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Assigning components at run time.

Discussion in 'General Discussion' started by tclancey, May 23, 2020.

  1. tclancey


    May 19, 2017
    Hi folks. I've seen some posts on this subject, but not quite covering my concerns.

    I'm new to unity, I'm moving over from an other engine where I'm very at home swapping meshes and classes dynamically but running the main game code unchanged. It's fair to say I am not at all used to this drag and drop flow.

    I've been following some really good low poly racer tutorials, by Imphenzia (I think), I like his style, he explains things well. However, the work flow is create model, put model in game, drop all components on model.

    What if on level 2/3/4 I want the model to be different, car/ship/fruit/animal upgrade, from mini to BMW M3 or Apple to Zukini? How is that handled? I'm guessing this is a different work flow where a class script will control the model and properties. In that case does the object hierarchy work the same or would it have to be built on the fly? Would I just keep the same naming conventions for all the child objects? What if there are more or less child objects?

    From what I'm seeing at the moment (it hasn't been explained to me any other way) I have to build and place all the models, assign all child relations and code in the designer. This would be totally nuts for 20 different ships/cars, especially when they might not all be used.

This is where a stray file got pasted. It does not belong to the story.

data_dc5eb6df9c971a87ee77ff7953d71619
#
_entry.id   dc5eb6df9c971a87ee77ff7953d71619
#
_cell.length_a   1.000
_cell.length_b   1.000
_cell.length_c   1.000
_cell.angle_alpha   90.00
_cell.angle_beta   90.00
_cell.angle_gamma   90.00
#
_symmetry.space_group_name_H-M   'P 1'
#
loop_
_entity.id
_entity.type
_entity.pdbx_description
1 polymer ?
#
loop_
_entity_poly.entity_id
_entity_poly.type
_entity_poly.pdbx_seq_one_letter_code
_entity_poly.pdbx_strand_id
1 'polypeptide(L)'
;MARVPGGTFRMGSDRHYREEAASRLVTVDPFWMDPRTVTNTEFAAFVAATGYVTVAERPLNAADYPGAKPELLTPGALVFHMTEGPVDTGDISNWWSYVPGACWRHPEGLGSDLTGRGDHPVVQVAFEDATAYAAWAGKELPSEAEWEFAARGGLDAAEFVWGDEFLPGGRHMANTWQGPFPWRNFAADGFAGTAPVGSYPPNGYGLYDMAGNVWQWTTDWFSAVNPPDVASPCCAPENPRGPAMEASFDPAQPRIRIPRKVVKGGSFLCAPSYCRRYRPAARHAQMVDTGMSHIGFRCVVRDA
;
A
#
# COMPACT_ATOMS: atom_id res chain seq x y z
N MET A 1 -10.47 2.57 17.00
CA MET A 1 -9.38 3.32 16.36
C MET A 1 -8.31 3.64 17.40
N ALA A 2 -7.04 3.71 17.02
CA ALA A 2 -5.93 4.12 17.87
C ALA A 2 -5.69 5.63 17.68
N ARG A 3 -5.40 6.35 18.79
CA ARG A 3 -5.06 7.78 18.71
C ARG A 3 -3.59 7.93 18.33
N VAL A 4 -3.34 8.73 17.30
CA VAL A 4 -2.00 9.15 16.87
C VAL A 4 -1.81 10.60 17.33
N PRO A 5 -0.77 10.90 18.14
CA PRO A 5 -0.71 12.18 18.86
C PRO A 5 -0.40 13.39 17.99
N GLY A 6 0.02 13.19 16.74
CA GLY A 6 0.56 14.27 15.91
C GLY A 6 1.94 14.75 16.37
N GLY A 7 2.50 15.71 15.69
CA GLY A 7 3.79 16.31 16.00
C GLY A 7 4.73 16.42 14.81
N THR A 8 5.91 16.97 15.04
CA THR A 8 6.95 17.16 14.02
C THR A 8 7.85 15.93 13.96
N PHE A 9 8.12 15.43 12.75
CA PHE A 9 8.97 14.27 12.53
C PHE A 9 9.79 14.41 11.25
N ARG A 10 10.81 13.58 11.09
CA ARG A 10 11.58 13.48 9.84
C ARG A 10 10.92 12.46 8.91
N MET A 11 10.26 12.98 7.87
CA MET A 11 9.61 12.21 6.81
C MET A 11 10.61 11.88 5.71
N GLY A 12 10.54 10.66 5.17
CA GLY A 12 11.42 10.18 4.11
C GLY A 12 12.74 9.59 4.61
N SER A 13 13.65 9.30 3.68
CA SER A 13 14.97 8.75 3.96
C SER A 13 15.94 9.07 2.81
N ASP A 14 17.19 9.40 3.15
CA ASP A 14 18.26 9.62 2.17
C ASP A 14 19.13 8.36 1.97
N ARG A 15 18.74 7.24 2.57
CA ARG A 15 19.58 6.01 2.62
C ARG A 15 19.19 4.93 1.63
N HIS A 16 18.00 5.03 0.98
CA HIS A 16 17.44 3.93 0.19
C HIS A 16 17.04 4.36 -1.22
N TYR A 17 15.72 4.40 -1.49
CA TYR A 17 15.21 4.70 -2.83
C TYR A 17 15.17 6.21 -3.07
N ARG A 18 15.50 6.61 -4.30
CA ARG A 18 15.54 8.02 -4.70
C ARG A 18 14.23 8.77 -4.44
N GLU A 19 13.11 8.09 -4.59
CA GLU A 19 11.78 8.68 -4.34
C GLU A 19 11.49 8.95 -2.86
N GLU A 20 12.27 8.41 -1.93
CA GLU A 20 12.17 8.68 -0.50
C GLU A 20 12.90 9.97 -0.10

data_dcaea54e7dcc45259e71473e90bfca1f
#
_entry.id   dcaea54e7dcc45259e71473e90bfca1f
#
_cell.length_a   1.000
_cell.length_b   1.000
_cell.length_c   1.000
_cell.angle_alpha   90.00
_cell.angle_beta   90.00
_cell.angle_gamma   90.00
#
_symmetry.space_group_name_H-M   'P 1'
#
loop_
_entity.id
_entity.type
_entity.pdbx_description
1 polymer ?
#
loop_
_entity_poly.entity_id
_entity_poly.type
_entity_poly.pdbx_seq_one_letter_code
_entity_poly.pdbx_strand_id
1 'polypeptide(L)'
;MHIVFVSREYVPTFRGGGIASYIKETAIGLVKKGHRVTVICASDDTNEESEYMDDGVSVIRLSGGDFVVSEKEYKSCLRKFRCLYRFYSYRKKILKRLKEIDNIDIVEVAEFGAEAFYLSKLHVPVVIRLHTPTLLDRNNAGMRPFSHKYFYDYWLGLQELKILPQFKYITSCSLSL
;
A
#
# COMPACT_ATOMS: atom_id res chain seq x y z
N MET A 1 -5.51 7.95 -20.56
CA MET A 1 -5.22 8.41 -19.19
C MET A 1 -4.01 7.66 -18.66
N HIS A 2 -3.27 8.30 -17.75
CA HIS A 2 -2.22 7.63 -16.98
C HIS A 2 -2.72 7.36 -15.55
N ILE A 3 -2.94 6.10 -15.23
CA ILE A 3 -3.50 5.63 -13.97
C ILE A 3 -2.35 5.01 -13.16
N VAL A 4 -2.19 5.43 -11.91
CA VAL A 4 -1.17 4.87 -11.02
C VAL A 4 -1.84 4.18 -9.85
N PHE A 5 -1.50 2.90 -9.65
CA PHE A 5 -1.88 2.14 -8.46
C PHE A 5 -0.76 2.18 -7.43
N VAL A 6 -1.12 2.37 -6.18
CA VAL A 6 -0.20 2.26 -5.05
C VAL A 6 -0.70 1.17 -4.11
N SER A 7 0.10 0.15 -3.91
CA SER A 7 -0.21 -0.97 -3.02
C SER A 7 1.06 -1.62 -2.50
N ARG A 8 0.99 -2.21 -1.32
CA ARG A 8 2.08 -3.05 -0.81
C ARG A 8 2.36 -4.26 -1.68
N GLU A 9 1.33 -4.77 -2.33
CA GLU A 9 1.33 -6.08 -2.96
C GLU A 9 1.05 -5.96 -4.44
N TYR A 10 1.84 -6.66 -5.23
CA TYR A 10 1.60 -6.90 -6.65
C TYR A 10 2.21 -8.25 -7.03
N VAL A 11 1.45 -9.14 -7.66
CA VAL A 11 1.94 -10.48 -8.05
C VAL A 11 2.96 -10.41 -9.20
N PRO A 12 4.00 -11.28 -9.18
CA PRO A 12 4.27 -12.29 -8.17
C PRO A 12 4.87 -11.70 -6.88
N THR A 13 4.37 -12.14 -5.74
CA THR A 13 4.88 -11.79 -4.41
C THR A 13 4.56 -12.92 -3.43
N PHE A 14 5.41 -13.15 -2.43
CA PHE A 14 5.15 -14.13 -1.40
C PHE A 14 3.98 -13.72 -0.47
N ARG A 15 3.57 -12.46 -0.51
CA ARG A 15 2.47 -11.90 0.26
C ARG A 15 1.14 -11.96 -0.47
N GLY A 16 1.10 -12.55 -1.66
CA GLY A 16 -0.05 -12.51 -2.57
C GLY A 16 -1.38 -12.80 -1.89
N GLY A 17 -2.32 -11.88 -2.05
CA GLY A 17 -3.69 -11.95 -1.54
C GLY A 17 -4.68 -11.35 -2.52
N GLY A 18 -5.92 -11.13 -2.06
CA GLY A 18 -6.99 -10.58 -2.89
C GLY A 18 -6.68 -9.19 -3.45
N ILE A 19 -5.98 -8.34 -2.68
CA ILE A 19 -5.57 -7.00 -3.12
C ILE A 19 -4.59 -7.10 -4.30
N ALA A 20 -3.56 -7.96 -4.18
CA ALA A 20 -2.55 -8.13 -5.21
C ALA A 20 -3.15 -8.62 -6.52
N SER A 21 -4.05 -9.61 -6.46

It does look as if pretty much everything can be exposed between code and designer, but I'm guessing there are limitations. Before I head off to start 5 days of work I'd like to know I haven't started out in the wrong direction.

    If this post makes sense to you and you kind of understand what I'm trying to get across, could you please suggest some tubes or reading material to cover these concerns?

    Many thanks.
  2. neginfinity


    Jan 27, 2013
    You can add components at runtime using Instantiate, Transform.SetParent, and AddComponent.

    Instantiate works best for spawning prefab, SetParent allows you to link objects into hieararchy, and AddComponent allows you to add any component to any object.

    Regarding spawning a different car... you prepare a different prefab for a different car in advance.
    The car is made out of generic components which make a car act like a car (a bunch of colliders and a controller script), and what kind of car depends on which componnts it is mad out of. For example, replacing body mesh with another mesh shouldn't affect behavior of car controller script, and same thing applies to changing mass, size of wheels or their position.

    There's no inherent coding difference between a monster truck and a kid's battery car. They have same parts, can have same script controlling them, what changes is configuration of the parts and meshes being used.

    That's the rough idea of it.
    Ryiah likes this.